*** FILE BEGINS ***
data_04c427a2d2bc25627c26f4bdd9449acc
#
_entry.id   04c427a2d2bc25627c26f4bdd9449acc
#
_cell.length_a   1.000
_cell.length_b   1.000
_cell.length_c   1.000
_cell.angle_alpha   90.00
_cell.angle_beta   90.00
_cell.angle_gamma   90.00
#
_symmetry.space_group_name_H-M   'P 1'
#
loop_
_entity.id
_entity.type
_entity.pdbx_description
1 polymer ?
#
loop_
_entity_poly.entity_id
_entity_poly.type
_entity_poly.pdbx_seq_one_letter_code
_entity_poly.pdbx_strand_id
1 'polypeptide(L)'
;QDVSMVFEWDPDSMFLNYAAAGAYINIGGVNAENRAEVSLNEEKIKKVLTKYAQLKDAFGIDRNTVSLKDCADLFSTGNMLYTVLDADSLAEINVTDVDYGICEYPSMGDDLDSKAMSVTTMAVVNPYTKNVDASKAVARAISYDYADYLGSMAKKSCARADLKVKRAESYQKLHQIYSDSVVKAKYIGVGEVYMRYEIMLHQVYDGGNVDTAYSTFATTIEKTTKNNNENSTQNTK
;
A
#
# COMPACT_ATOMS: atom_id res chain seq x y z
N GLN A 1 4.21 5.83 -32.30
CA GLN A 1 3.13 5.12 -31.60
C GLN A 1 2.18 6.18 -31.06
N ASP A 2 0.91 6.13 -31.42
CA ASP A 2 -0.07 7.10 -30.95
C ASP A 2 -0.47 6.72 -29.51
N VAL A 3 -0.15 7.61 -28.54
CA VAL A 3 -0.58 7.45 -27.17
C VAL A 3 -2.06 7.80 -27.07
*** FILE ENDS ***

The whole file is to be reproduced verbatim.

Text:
data_04c427a2d2bc25627c26f4bdd9449acc
#
_entry.id   04c427a2d2bc25627c26f4bdd9449acc
#
_cell.length_a   1.000
_cell.length_b   1.000
_cell.length_c   1.000
_cell.angle_alpha   90.00
_cell.angle_beta   90.00
_cell.angle_gamma   90.00
#
_symmetry.space_group_name_H-M   'P 1'
#
loop_
_entity.id
_entity.type
_entity.pdbx_description
1 polymer ?
#
loop_
_entity_poly.entity_id
_entity_poly.type
_entity_poly.pdbx_seq_one_letter_code
_entity_poly.pdbx_strand_id
1 'polypeptide(L)'
;QDVSMVFEWDPDSMFLNYAAAGAYINIGGVNAENRAEVSLNEEKIKKVLTKYAQLKDAFGIDRNTVSLKDCADLFSTGNMLYTVLDADSLAEINVTDVDYGICEYPSMGDDLDSKAMSVTTMAVVNPYTKNVDASKAVARAISYDYADYLGSMAKKSCARADLKVKRAESYQKLHQIYSDSVVKAKYIGVGEVYMRYEIMLHQVYDGGNVDTAYSTFATTIEKTTKNNNENSTQNTK
;
A
#
# COMPACT_ATOMS: atom_id res chain seq x y z
N GLN A 1 4.21 5.83 -32.30
CA GLN A 1 3.13 5.12 -31.60
C GLN A 1 2.18 6.18 -31.06
N ASP A 2 0.91 6.13 -31.42
CA ASP A 2 -0.07 7.10 -30.95
C ASP A 2 -0.47 6.72 -29.51
N VAL A 3 -0.15 7.61 -28.54
CA VAL A 3 -0.58 7.45 -27.17
C VAL A 3 -2.06 7.80 -27.07